With the end of winter in sight, we can't be the only ones whose thoughts are turning to summer holiday plans. While it's more fun to think about kicking back on the beach without a care in the world, there are some important safety tips to consider when you're travelling. It's not just about staying safe while you're abroad, it's also important to ensure you keep your home safe while you're away. If you're not careful, you might find yourself in a situation that stings more than your sunburn. We've put together these 5 tips to help you have the safest holiday yet.
It always pays to be informed about what's going on wherever you're going. From political unrest to disease prevention and even marine stingers, being prepared means avoiding any unnecessary nasties. You can take your travel savvy to the next level by registering with the Smart Traveller program provided by the Australian Department of Foreign Affairs and Trade. Helping you to stay smart while travelling, this service can provide support should an emergency arise. By registering your travel plans, it makes it easier for friends and family to get in contact with you in the event of an emergency. It's also a good idea to ensure a trusted contact back home has copies of your itinerary, accommodation details and any local plans as well.
We all know that panicked feeling of not being able to locate your passport, only to breathe a sigh of relief when you find it buried in the bottom of your bag. But imagine if you actually lost it. Whether you accidentally left it on a packed train in Japan or it disappeared into the soft white sands of a beach in Fiji, being without a passport is a massive cause for concern for all travellers. Be sure to make a couple of colour copies of your passport information page and keep them in a separate place. For that extra measure of safety, leave a copy with your emergency contact back home and email one to yourself so that you can access it from anywhere with an internet connection. In the unfortunate event that you do lose your passport, these colour copies will go a long way to getting you a new one ASAP at your closest consulate.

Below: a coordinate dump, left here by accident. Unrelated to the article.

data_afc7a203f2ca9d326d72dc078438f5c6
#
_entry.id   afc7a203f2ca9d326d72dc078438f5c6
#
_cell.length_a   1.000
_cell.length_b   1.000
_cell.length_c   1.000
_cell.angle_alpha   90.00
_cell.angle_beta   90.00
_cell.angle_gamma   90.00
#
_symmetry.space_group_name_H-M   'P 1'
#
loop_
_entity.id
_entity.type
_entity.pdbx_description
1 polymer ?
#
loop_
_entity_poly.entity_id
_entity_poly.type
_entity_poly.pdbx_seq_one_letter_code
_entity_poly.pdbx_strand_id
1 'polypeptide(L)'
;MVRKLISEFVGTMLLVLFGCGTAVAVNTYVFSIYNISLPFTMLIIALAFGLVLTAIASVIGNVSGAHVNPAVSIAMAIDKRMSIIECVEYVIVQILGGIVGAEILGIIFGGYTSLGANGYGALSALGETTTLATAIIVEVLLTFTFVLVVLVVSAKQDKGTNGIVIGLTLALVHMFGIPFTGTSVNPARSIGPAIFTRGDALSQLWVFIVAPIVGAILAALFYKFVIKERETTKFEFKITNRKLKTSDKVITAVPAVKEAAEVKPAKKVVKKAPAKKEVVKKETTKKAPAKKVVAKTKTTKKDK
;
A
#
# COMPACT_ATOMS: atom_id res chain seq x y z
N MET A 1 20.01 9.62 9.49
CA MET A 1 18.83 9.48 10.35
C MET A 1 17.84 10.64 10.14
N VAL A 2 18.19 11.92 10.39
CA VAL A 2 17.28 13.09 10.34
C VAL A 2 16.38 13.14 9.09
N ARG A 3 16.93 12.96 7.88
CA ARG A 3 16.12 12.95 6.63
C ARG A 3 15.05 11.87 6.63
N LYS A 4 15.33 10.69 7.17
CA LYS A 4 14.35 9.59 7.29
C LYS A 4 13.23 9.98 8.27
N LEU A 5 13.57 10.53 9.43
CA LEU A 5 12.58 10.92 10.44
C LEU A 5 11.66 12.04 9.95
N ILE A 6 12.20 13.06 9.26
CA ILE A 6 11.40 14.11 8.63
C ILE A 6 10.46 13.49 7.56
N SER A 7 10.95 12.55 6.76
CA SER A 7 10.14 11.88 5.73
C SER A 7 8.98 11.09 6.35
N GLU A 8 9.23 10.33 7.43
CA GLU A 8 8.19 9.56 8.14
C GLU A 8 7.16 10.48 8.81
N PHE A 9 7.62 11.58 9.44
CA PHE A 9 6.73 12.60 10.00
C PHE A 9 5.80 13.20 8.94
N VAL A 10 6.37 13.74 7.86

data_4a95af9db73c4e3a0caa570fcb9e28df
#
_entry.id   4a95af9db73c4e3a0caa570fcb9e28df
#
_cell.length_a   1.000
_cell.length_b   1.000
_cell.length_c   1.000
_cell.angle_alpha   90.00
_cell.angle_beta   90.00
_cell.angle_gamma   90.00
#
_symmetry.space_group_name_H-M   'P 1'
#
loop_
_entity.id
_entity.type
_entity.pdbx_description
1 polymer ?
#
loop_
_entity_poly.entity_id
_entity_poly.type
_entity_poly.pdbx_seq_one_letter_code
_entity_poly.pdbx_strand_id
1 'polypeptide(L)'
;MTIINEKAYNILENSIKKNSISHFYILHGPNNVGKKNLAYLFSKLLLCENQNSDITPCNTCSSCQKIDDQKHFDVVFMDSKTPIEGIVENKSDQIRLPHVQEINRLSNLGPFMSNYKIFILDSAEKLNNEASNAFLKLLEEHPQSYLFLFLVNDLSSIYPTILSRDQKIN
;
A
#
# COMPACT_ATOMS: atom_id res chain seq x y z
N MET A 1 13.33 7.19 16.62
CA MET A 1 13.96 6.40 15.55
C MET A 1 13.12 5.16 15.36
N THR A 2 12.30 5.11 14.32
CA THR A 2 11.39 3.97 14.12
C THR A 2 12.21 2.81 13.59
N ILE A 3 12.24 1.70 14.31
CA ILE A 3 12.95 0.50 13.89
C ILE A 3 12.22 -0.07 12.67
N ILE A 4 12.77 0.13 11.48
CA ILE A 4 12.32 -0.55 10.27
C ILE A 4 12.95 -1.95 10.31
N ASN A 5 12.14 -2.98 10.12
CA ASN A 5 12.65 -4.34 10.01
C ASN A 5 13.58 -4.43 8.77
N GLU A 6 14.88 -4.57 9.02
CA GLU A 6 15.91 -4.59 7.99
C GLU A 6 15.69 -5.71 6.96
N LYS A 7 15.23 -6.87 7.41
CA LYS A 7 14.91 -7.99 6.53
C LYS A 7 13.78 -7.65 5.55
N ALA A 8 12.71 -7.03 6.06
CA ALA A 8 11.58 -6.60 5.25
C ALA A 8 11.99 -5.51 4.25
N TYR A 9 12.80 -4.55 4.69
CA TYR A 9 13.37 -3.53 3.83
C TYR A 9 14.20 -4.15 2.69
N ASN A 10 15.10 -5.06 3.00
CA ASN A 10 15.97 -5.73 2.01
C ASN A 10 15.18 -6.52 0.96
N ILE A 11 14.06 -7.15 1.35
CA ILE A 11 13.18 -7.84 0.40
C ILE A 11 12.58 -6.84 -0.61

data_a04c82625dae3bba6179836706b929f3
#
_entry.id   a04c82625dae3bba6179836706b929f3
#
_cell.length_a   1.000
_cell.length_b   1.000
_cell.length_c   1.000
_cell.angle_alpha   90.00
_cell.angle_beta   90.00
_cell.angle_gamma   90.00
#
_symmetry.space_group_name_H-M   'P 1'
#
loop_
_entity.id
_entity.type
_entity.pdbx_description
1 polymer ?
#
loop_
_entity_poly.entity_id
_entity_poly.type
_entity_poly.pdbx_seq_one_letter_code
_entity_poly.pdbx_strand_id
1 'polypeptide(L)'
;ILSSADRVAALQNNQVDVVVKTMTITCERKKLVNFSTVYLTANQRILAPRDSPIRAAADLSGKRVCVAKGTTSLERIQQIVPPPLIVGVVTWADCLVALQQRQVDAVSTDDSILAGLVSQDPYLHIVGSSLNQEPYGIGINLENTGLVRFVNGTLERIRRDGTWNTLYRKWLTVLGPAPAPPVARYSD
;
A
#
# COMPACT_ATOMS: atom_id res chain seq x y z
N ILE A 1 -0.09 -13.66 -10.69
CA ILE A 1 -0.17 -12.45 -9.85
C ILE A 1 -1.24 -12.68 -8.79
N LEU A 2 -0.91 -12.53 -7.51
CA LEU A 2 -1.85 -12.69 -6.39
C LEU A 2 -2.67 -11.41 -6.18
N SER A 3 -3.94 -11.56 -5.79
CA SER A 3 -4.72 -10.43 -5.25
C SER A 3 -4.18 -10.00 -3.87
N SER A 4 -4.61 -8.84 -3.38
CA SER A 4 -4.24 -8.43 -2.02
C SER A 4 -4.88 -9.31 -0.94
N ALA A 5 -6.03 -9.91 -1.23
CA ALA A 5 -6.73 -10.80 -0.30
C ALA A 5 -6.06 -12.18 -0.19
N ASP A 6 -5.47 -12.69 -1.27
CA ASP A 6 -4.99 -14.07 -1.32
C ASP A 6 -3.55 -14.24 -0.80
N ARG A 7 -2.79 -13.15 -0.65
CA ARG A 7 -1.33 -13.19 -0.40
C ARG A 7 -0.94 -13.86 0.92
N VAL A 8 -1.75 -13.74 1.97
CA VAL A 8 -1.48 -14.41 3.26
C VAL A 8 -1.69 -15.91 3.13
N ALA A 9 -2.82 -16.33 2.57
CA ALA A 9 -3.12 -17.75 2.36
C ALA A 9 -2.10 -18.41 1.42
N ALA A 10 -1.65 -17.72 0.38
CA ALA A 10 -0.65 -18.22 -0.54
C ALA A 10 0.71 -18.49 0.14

It's always a tough decision which valuables to take away with you, if any. Expensive camera equipment is all part of documenting your trip and what's the point of celebrating your diamond anniversary without the rock to prove it? Unfortunately, flashy accessories can make you a target for thieves and con artists while on holidays. It also pays to remember that hotel room safes are only semi-secure and can be opened in seconds with the right device (usually kept on standby at the hotel for when guests inevitably forget their code). If you're concerned about valuables being stolen from your room, ask if you can store them in the hotel's safe deposit box. Sure, travel insurance can cover items lost or stolen, but certain things are irreplaceable when they're imbued with sentimental significance. Keep them with you at all times, or better yet just leave them at home.
Despite telling yourself that your bag is about to come down the baggage carousel at any minute, it's not until you actually see it on that conveyor belt that you can truly relax. Unfortunately, mistakes do happen and on the off chance your bag hasn't made it to the destination with you, labelling your bag means a better chance of getting it back. Resist the urge to label it with your home address though. Your name, phone number and email address is all you need to get your bag back. No point letting every passing stranger know that you're not home. Bonus points for taking a photo of your bag. If it goes travelling on its own in a country that speaks a foreign language, it makes it infinitely easier to explain what it looks like and hopefully get it back.
This is the classic case of an overflowing letter box, curtains drawn and the lounge room light that never goes out. They're all dead giveaways that you've gone on holiday. Inexpensive outlet timers are a great way to have your lights, TV and radio go on and off at different times to give the appearance of a lived-in house. Of course, it's also important to remember that sharing where you are, shares where you're not. Facebook is a fantastic tool for keeping in touch with friends, but it can also leave you vulnerable. It can happen to the best of us, as actress Hillary Duff can attest. The movie star posted photos of herself on holiday in Canada only for her LA home to be robbed a few hours later. It's always safer to post where you've been rather than sharing the fact that you're flat out on a beach while your house is empty and unguarded.